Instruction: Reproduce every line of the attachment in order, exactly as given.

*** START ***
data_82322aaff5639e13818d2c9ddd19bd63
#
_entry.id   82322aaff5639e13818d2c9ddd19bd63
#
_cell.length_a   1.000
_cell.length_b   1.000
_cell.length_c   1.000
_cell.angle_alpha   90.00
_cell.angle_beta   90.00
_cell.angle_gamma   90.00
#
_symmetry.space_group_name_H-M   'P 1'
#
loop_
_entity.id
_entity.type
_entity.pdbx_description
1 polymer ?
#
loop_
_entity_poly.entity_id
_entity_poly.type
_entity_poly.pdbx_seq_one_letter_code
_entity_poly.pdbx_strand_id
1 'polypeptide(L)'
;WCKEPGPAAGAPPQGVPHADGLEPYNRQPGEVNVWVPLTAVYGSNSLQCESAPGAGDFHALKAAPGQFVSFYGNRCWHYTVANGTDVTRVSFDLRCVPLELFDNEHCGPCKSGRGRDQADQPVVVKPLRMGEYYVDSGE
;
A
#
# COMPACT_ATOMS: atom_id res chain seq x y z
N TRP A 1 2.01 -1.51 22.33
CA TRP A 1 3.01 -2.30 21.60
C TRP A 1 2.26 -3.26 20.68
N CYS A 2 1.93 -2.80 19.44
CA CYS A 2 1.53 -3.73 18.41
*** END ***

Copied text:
data_82322aaff5639e13818d2c9ddd19bd63
#
_entry.id   82322aaff5639e13818d2c9ddd19bd63
#
_cell.length_a   1.000
_cell.length_b   1.000
_cell.length_c   1.000
_cell.angle_alpha   90.00
_cell.angle_beta   90.00
_cell.angle_gamma   90.00
#
_symmetry.space_group_name_H-M   'P 1'
#
loop_
_entity.id
_entity.type
_entity.pdbx_description
1 polymer ?
#
loop_
_entity_poly.entity_id
_entity_poly.type
_entity_poly.pdbx_seq_one_letter_code
_entity_poly.pdbx_strand_id
1 'polypeptide(L)'
;WCKEPGPAAGAPPQGVPHADGLEPYNRQPGEVNVWVPLTAVYGSNSLQCESAPGAGDFHALKAAPGQFVSFYGNRCWHYTVANGTDVTRVSFDLRCVPLELFDNEHCGPCKSGRGRDQADQPVVVKPLRMGEYYVDSGE
;
A
#
# COMPACT_ATOMS: atom_id res chain seq x y z
N TRP A 1 2.01 -1.51 22.33
CA TRP A 1 3.01 -2.30 21.60
C TRP A 1 2.26 -3.26 20.68
N CYS A 2 1.93 -2.80 19.44
CA CYS A 2 1.53 -3.73 18.41